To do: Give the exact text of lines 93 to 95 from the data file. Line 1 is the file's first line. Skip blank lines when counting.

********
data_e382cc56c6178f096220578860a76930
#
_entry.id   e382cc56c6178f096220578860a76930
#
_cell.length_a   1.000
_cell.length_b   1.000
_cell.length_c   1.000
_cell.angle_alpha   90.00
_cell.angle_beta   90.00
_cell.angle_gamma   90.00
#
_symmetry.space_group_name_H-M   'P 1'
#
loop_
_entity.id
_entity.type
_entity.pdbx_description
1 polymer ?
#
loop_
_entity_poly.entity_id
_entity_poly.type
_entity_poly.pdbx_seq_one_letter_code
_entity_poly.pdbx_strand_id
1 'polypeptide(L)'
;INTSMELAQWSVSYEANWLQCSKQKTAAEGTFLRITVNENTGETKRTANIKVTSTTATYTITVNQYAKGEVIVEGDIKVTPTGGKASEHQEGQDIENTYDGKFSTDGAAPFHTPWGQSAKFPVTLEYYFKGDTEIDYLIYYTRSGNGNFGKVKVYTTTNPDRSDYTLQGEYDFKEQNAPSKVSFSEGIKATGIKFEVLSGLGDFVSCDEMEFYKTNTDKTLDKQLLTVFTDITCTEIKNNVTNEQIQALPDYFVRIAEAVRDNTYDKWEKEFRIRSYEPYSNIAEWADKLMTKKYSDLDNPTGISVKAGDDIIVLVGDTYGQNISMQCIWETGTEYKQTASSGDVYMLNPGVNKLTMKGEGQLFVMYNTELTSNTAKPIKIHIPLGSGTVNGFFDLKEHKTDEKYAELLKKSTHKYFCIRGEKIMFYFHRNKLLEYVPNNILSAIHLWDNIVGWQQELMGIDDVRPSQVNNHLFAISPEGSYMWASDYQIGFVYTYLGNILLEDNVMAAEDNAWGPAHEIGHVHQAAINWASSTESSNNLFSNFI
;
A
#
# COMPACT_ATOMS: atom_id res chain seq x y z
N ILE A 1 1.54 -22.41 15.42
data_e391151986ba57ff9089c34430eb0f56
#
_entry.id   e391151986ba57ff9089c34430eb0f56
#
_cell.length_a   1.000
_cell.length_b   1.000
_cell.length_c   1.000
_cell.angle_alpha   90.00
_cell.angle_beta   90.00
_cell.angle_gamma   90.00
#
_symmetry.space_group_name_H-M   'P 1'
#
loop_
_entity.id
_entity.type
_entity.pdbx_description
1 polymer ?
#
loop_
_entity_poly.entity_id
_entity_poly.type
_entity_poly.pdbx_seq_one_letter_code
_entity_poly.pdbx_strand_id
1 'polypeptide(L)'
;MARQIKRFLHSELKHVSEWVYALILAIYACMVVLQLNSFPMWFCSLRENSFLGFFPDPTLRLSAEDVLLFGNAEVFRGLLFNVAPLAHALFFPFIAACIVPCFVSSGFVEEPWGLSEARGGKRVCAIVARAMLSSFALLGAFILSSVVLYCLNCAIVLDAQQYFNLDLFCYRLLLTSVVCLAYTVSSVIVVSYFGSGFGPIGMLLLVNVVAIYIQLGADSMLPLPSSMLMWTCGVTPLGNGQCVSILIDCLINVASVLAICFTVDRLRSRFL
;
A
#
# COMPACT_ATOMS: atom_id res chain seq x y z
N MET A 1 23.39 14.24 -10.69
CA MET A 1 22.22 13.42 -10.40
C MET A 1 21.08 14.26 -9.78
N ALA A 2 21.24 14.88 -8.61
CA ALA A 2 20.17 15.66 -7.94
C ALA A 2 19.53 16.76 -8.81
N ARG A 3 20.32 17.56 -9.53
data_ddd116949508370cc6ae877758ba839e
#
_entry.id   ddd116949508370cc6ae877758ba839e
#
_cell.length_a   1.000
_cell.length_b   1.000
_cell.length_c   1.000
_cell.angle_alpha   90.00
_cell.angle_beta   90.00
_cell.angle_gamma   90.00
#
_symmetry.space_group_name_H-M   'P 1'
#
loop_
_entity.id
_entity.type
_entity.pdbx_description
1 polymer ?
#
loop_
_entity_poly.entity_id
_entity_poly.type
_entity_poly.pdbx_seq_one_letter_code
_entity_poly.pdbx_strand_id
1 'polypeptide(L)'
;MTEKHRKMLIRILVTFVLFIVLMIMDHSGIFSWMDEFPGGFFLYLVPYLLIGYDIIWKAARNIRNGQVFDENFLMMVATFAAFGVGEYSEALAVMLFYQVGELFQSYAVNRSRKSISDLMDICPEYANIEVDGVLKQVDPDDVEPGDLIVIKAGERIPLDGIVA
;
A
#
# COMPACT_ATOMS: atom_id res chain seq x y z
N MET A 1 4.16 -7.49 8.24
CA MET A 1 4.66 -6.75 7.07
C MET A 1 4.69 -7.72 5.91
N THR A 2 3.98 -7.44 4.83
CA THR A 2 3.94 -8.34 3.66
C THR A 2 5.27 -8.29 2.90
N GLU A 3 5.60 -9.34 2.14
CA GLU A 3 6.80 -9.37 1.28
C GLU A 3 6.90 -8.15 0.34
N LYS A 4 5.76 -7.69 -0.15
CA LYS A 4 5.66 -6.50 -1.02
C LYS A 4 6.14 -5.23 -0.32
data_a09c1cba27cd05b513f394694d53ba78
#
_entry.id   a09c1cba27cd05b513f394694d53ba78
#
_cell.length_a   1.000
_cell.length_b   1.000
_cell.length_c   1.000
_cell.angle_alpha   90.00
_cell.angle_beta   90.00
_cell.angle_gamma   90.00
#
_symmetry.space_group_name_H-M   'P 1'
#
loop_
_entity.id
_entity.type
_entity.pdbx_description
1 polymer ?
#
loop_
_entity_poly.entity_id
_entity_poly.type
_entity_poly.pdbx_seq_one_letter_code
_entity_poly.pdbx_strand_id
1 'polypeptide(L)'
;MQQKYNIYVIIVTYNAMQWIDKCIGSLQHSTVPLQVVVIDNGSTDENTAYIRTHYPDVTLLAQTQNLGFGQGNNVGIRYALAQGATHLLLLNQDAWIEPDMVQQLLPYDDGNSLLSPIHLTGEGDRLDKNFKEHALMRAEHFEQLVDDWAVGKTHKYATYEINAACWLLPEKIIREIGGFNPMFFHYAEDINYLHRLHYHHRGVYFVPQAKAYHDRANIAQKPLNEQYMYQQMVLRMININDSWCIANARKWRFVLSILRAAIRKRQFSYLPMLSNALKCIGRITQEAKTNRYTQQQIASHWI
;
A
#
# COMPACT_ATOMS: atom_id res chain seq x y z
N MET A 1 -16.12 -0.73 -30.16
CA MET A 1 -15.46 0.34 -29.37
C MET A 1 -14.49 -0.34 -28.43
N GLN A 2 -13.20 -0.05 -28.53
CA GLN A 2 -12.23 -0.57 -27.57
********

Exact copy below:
1 'polypeptide(L)'
;MTEKHRKMLIRILVTFVLFIVLMIMDHSGIFSWMDEFPGGFFLYLVPYLLIGYDIIWKAARNIRNGQVFDENFLMMVATFAAFGVGEYSEALAVMLFYQVGELFQSYAVNRSRKSISDLMDICPEYANIEVDGVLKQVDPDDVEPGDLIVIKAGERIPLDGIVA
;